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  • Dec 18, 2014
  • Updated: 4:32pm
NewsHong Kong

Development secretary Paul Chan floats idea of building flats in country parks

As city sets 10-year housing target amid acute land shortage, minister says the possibility of developing park spaces should be discussed

PUBLISHED : Monday, 09 September, 2013, 12:00am
UPDATED : Monday, 09 September, 2013, 3:59pm


  • Yes: 17%
  • No: 83%
9 Sep 2013
  • Yes
  • No
Total number of votes recorded: 711

The development minister has floated the idea of building flats on land in country parks, questioning whether such a controversial option was "untouchable and unmentionable".

The remarks by Paul Chan Mo-po are a radical departure from Leung Chun-ying's pledge when he was running for election as chief executive that country parks "should be protected from development as far as possible", a vow he shared in an interview with the South China Morning Post almost two years ago.

Laws stipulate that country parks are designated for the purposes of nature conservation, countryside recreation and outdoor education.

Chan's suggestion came after the committee devising a long-term housing strategy for Hong Kong last week unveiled a proposal to build 470,000 flats in the next 10 years, a target criticised as unattainable given the limited land supply.

Chan wrote on his blog yesterday that society should discuss and explore the possibility of developing country parks - an idea he said had recently been raised in various seminars - as more land would be needed to reach the housing target.

"During the exchange, someone mentioned that 70 per cent of Hong Kong's land is country parks, [and] in face of a shortage of land supply and a big housing demand ... can they not be developed at all?

"The development of country parks was seen as a restricted area, if not a taboo. Is it still completely untouchable and unmentionable today?" Chan asked.

Giving an example, he said some people believed development on Lantau, which is mostly country park, should not be limited to the island's north.

Criticising Chan's remarks, environmental activist Roy Tam Hoi-pong, of campaign group Green Sense, said the government should instead review immigration schemes aimed at attracting mainlanders, otherwise an influx of hundreds of thousands of people in the coming decade would make housing demands unbearable.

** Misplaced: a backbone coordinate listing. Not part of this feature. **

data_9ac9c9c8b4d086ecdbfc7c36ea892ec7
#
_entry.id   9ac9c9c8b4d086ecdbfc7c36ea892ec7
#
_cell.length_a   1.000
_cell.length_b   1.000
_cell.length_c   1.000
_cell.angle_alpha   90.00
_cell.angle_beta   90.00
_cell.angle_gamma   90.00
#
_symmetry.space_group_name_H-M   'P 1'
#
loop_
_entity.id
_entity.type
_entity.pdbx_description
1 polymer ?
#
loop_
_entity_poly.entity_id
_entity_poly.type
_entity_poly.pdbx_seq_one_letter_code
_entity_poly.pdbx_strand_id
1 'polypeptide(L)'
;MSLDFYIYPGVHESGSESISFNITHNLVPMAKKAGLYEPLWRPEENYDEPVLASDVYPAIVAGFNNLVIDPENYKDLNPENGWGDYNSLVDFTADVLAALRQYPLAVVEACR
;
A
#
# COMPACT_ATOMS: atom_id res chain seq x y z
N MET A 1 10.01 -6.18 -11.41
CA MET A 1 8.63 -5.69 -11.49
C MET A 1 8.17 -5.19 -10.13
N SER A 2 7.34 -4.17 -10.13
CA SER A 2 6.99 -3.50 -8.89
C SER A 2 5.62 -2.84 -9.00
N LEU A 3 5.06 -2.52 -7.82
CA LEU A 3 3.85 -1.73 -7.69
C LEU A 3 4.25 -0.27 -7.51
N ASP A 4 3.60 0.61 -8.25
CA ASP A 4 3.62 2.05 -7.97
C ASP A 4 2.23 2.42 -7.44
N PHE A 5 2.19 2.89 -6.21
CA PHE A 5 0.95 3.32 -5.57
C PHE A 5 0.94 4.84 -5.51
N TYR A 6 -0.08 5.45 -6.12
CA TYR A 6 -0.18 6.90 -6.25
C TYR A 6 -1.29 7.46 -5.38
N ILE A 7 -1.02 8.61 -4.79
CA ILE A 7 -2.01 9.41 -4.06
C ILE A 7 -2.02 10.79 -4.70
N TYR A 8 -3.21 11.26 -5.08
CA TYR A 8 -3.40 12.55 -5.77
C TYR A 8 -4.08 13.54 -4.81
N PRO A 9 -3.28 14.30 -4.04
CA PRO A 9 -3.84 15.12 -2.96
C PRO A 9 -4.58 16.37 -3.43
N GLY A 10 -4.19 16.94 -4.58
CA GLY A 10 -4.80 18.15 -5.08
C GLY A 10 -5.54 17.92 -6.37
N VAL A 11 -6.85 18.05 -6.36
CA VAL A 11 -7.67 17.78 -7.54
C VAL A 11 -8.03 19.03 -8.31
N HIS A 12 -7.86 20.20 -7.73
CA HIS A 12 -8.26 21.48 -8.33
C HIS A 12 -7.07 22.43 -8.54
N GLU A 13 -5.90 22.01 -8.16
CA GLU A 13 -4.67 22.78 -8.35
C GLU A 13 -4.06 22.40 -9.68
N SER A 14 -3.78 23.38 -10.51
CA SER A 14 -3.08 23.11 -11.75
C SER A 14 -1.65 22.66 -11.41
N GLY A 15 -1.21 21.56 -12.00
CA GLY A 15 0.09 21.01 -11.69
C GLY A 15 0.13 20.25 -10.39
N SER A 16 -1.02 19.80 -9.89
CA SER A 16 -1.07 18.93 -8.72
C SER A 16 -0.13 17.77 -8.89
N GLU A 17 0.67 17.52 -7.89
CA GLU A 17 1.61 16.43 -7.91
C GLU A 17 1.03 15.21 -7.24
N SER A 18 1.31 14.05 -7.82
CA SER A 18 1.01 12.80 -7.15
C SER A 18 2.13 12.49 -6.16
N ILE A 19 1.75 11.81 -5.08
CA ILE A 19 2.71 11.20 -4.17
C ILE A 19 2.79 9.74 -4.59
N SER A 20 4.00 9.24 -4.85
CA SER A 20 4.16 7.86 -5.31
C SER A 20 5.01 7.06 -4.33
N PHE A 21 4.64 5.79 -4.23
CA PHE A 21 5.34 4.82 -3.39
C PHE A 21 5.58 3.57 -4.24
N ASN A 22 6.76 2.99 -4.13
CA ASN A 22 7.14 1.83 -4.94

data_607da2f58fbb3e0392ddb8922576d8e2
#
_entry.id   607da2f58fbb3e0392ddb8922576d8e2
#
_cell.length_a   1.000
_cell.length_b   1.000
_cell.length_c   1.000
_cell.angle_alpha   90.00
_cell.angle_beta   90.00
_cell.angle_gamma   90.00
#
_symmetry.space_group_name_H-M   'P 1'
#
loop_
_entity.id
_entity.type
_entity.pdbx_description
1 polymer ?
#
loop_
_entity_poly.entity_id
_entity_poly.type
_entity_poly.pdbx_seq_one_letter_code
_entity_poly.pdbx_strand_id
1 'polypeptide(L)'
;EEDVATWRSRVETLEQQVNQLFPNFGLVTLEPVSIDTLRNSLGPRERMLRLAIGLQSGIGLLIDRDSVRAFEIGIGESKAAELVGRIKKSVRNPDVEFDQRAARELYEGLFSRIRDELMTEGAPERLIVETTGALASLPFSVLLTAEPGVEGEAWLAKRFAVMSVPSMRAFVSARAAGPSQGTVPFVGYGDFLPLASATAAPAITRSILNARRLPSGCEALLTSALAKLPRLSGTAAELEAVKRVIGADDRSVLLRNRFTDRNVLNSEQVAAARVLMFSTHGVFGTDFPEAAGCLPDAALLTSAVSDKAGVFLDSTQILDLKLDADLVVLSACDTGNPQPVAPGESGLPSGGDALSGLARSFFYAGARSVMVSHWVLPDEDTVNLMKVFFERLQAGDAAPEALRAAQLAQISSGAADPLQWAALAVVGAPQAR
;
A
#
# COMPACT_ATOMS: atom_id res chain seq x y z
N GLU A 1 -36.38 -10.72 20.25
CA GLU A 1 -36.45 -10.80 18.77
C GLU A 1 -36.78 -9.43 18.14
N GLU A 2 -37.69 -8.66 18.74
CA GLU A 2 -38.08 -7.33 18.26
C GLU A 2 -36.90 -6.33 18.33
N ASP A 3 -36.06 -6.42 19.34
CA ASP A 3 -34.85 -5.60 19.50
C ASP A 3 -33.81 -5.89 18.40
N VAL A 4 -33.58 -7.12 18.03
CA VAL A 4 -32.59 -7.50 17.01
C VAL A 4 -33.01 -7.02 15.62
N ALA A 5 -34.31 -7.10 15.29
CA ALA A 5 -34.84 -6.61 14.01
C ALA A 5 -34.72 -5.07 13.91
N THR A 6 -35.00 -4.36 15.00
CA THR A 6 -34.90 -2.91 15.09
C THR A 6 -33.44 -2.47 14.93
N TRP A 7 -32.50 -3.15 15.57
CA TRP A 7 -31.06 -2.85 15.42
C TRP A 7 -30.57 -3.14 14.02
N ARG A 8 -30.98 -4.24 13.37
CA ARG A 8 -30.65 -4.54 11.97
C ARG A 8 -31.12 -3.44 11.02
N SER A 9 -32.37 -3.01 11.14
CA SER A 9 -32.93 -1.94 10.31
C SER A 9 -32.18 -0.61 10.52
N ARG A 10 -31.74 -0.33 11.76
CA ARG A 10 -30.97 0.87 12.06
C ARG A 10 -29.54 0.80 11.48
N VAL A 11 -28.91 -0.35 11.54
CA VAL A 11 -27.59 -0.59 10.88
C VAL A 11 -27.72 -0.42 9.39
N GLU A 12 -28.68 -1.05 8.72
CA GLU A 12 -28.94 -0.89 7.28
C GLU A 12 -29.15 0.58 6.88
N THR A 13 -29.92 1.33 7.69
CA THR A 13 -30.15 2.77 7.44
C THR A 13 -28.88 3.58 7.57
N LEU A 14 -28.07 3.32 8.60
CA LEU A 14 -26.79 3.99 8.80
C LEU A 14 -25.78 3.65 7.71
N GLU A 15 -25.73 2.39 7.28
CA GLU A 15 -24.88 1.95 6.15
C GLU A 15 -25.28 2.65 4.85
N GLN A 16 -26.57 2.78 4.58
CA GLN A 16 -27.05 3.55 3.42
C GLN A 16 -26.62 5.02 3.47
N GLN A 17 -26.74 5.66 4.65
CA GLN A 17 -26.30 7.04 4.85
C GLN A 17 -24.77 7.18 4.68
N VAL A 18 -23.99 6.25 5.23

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Meanwhile, the secretary for transport and housing, Professor Anthony Cheung Bing-leung, said building more flats had to take priority over increasing their size, although housing capacity and quality were mentioned in the committee's proposal.

"If you can't even increase the quantity, how do you increase [flat] areas?" Cheung said on TVB Jade's On the Record.

However, he hoped that the Housing Authority would consider building bigger public flats in more remote areas, conceding that Hong Kong fell behind some less developed countries in terms of living space per capita.

Lau Ping-cheung, Leung's housing adviser and a member of the committee, suggested vacant industrial buildings be turned into interim housing for people waiting for public flats.

Fellow committee member Fred Li Wah-ming said old public flats to be vacated for redevelopment should be converted into interim housing for the 230,000 applicants in the queue.


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This article is now closed to comments

it used to be 150 per day / about 55,000 a year
not sure if that changed
Hong Kong’s birth rate is considered to be low. It is being kept low because couples refrain from forming family in adverse living conditions in Hong Kong. Yet, with the 150 mainlanders daily settling in Hong Kong, we are doubling the birthrate of that natural response by the sensible people in Hong Kong.
With 150 new comers daily and assuming only a third would require immediate household formation, we are talking of building two 30-story residential towers in every Districts EVERY YEAR. More if back logs are considered. Yes in your backyard non-stop.
A naive and silly game has played out long enough. CY Leung please take care of it.
Turn the golf courses into car parks. Would benefit most.
HK Lover - Reducing the daily quota of 150 mainlanders allowed to settle in HK is a real taboo subject in the eyes of the Central Govt. Even CY Leung said openly this is a taboo and no HK govt would dare to touch it. This daily quota of 150 was installed in the early 80s after the "four modernisation" policies put forward by Deng was adopted. It is a measure to ensure HK will have 54,750 new immigrants per year so as to allow China to catch up the difference in living standards between HK and the mainland (with the ultimate objective to achieve economic equality between the two sides 50 years later in 2047). It is also en effective measure in the minds of the central govt that HK will continue to be populated by pro-China thinking and inhibit the pro-British or worse still pro-independence thinking of the locally born and bred population. With the latest colonial flag waving and a pro-independence camp thriving among HKs post 80s & 90s population, honestly it's hard to see the central govt putting a damper on the daily quota



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